NEW YORK -- Elizabeth Warren, one of the leading Democratic presidential candidates, has stepped up her assault on billionaires -- a rallying cry popular with her base, but one that could stymie her efforts to garner wider support among US voters.
The 70-year-old US senator from Massachusetts on Thursday unveiled a new ad in an appearance on CNBC, a business news network that often criticizes her, in which she takes on the ultra-rich.
The one-minute campaign ad shows clips of several leading businessmen criticizing her plans for a wealth tax and predicting economic ruin if she is elected to succeed Donald Trump, a billionaire himself.
"The vilification of billionaires makes no sense to me. It's bull," says investor and hedge fund manager Leon Cooperman, one of the men targeted in the ad. After he speaks, a note appears on screen -- "charged with insider trading."
"I'm most scared by Elizabeth Warren," chimes in Silicon Valley investor Peter Thiel, who is identified on screen as a "Facebook board member and major Trump donor."
Then the viewer sees Warren at a campaign rally, challenging America's most wealthy to pay up to help reduce income inequality in America.
"Pitch in two cents so everybody else gets a chance to make it!" she says to cheers from the crowd.
The ad marks a new phase in the White House strategy of Warren, who has put her fight against the rich at the heart of her campaign.
"All of this is a publicity stunt," said Capri Cafaro, an executive in residence at American University's School of Public Affairs and a former Democratic member of the Ohio state senate.
"She's showing that she has the toughest talk when it comes to taking on the billionaires and standing up for working families," she told AFP.
In her campaign, Warren often fluctuates between using irony and outright scorn for those she doesn't like.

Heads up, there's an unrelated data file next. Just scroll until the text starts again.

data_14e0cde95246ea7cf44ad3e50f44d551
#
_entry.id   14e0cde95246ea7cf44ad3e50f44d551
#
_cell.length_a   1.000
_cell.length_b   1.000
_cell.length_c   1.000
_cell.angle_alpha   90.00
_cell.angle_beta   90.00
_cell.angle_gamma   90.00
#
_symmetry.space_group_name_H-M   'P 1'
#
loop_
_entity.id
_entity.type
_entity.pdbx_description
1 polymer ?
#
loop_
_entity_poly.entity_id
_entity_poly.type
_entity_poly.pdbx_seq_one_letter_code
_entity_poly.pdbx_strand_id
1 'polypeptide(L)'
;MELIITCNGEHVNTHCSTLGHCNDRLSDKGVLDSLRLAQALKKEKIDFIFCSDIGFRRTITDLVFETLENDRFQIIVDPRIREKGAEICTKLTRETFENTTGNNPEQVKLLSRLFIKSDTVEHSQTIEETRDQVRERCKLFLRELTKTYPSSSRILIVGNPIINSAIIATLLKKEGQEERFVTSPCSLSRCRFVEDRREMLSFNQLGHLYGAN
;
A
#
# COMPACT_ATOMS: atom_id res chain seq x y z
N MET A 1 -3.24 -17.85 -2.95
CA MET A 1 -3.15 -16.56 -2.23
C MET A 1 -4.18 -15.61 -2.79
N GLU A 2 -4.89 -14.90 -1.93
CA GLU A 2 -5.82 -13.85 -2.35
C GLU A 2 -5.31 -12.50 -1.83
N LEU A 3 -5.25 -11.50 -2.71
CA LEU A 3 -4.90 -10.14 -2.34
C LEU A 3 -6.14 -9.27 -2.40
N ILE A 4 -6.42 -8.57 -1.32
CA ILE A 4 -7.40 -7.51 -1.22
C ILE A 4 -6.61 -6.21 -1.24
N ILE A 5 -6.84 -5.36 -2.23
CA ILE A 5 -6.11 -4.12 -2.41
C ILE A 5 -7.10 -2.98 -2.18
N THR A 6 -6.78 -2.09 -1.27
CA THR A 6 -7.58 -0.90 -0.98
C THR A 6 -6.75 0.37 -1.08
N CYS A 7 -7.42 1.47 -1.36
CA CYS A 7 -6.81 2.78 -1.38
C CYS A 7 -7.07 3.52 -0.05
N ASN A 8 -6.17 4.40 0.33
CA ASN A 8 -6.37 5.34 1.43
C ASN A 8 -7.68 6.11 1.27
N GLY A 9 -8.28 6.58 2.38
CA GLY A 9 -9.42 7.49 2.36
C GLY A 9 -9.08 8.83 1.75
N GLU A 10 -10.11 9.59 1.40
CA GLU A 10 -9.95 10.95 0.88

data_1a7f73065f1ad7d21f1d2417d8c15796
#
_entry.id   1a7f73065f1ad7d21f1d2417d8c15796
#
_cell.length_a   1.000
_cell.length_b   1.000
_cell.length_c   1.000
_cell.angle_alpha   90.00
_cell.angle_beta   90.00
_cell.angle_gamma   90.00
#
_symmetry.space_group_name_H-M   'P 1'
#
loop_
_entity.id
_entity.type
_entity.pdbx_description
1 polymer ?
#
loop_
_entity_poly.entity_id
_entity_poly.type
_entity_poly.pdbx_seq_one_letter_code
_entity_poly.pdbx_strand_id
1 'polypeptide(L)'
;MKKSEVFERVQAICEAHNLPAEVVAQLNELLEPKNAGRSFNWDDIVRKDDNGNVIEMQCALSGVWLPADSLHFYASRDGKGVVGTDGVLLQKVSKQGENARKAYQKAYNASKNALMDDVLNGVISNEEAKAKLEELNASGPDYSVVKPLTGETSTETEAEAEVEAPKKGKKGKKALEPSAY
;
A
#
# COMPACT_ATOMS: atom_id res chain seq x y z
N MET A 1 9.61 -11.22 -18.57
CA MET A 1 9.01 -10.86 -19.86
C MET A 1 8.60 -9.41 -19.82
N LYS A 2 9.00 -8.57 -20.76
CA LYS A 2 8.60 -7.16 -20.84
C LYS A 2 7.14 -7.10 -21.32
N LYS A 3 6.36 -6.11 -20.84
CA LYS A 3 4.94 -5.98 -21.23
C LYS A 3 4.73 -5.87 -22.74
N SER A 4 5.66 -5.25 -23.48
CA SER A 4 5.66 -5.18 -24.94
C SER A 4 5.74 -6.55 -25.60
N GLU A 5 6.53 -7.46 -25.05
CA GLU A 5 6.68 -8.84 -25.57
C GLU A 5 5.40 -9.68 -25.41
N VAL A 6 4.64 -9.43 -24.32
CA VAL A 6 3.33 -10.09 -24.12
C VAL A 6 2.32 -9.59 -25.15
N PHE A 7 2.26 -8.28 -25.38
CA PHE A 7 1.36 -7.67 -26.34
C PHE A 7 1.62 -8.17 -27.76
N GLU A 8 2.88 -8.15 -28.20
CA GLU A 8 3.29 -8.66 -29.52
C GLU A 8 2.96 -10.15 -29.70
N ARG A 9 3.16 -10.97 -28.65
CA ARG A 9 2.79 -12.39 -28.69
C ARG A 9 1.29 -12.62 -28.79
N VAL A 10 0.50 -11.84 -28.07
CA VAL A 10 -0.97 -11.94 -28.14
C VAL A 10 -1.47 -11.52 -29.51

When Cooperman blasted Warren as "disgraceful," the Wall Street foe's campaign Twitter account fired back: "ok billionaire" -- a twist on the "ok boomer" meme that has gone viral among those fed up with their elders.
When Bill Gates expressed concern that he would have to pay $100 billion under her wealth tax, her team launched a tax calculator for billionaires on her website, and she offered to meet the Microsoft founder and philanthropist to explain her policy platform.
When one clicks on the tax calculator, you can enter your net worth and get a rough estimate. If you're Gates, Cooperman or former New York mayor Michael Bloomberg, there are dedicated links that automatically inputs net worth. For Gates, it's $107 billion.
Bloomberg is, meanwhile, mulling his own presidential bid.
Warren is also selling anti-billionaire swag on her site. One mug has the mocking phrase "Billionaire tears." Buttons promoting the wealth tax -- which would be a two percent levy on fortunes exceeding $50 million -- say "two cents" and show two pennies.
Cooperman is always ready to take a swing at Warren, but he's not the only one.
Former Goldman Sachs chief Lloyd Blankfein -- who also appears in the campaign ad -- said he was surprised by being included, and noted: "Maybe tribalism is just in her DNA."
JPMorgan Chase CEO Jamie Dimon lamented that Warren was "vilifying" the rich, telling CNBC: "I think we should applaud successful people."
Mark Cuban, who owns the NBA's Dallas Mavericks, accused the senator of "misleading the public" with proposals that he suggested would not work, criticizing, in particular, her Medicare for All health plan.
Amid all the swirling controversy and tit-for-tat attacks, will Warren's strategy pay off?
After running neck-and-neck with former vice president Joe Biden in several opinion polls, earning more than 20 percent support in some surveys, a Reuters-Ipsos poll published Friday showed her trailing off at 13 percent, behind Biden and fellow Senator Bernie Sanders at 19 percent each.
According to Cafaro, some voters already skeptical about Warren's many policy plans could be turned off by her harsh words for the rich.
"But if you're someone that does feel that billionaires need to pay their fair share, this is going to make you even more firmly committed to her candidacy," the analyst added.